After getting pretty well fed up with the extreme email latency I’ve
been dealing with on and off this week (imagine trying to sync source code with someone
by email when it takes twenty hours to arrive), I decided to set up my own email server.
I didn’t have too much in mind other than that it should be free. Fortunately,
I’m already using no-ip.com to get a free
DNS name, and they have the ability to add MX records, so it was really just a matter
of installing an SMTP/POP3 server.
My first stop was to try the stuff that’s built into the OS,
of course. Windows 2003 now comes with both SMTP and POP3
servers. But for whatever reason, I couldn’t get them working. I’m (fairly)
sure they do work, but I couldn’t
figure out how to do it. Oh well – I knew there are free programs out there,
so I went off in search of something decent.
My next stop was Mercury. It looked
like a nice product, and it installed easily. But it appears to run as a standalone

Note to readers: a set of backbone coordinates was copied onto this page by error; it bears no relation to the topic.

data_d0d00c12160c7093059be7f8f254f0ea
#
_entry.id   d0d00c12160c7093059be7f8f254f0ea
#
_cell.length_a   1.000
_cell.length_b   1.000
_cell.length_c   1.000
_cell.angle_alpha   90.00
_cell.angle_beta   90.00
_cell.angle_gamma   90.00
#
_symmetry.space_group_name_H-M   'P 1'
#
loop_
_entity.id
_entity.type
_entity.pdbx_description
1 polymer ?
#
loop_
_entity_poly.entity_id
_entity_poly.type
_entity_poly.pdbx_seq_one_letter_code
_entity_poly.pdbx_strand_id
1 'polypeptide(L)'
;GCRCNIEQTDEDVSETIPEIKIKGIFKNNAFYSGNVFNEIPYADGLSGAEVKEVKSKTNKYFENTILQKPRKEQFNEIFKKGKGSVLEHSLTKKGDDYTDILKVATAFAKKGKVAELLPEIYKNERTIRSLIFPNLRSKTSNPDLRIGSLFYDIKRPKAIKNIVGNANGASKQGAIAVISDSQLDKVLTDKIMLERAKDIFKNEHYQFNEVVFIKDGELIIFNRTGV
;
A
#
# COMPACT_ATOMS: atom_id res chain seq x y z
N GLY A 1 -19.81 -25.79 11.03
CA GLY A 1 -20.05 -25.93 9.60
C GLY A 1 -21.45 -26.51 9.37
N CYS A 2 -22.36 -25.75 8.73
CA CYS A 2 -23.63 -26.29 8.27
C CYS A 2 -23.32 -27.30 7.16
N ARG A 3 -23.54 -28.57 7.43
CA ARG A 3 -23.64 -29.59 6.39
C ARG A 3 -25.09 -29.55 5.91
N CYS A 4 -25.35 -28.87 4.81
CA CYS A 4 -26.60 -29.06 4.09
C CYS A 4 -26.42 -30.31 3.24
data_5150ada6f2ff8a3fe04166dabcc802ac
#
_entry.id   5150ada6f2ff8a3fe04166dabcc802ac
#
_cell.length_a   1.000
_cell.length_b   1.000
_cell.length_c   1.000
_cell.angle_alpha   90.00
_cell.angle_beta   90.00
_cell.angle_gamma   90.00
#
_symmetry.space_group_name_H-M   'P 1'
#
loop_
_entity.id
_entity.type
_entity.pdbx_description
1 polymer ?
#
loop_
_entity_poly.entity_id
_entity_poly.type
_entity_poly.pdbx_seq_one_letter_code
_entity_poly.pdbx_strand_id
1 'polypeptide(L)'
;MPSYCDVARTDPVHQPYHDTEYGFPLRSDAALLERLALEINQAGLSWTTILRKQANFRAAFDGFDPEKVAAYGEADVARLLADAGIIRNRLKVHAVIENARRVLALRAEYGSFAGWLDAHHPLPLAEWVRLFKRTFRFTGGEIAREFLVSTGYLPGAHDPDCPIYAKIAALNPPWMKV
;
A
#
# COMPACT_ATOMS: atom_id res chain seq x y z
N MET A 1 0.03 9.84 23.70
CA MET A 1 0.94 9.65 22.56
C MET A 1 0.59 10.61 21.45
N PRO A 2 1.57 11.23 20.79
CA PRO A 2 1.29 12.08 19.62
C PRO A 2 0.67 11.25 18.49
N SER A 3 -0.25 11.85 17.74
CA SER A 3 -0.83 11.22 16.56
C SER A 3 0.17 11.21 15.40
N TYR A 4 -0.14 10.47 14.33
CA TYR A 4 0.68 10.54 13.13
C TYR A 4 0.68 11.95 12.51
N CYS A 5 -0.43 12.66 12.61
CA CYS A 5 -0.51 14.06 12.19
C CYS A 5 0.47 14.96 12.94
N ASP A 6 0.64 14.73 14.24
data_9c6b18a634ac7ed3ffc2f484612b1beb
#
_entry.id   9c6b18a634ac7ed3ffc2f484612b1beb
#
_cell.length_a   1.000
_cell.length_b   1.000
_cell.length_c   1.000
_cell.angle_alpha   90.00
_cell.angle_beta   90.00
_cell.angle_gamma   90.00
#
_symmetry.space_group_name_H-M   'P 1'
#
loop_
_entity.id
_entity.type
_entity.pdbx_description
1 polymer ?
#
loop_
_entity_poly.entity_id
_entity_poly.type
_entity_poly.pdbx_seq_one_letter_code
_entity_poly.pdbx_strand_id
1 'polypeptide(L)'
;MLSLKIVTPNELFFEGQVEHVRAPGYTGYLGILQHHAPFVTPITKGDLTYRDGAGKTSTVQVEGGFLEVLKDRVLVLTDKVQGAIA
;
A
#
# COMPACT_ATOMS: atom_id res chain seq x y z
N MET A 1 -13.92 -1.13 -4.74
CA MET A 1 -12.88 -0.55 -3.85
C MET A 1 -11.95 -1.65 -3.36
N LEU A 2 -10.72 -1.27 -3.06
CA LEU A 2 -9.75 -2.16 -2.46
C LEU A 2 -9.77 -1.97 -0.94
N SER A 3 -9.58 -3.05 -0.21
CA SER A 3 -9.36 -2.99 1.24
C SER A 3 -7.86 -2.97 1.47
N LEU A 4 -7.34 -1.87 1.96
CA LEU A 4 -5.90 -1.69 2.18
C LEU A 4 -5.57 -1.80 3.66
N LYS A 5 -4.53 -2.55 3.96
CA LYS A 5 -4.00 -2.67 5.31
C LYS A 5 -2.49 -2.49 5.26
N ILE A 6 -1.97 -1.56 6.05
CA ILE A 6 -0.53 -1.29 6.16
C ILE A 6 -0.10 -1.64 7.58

app, not as a service. If there’s a toggle somewhere that gets it to run as
a service, I couldn’t find it. Then again, I didn’t look that long.
My final selection was Mail Enable.
Bingo! Runs as a service, has a really easy to understand user interface, supports
an unlimited number of domains and emails, and basically has just enough features
to fit what I want to use it for. Plus, the latest update was like three weeks ago,
which is always good to see, as it indicates someone is still working on the thing.
It even has mailing list capabilities. Very nice.
One of the ways I plan to use it is to make up addresses to hand out
to websites. Because you can define a catch-all account that all mail goes to, what
I can do is make up an account like “email@example.com” and hand
that out to only to Amazon. I’ll still get the mail, but if I start getting
unsolicited email from other people on that address, I’ll know where it came
Anyway, so far I like it. We’ll see what happens after I’ve
had it running for a few weeks. If anyone has any experience with the product that
they’d like to share, comments are, of course, welcome.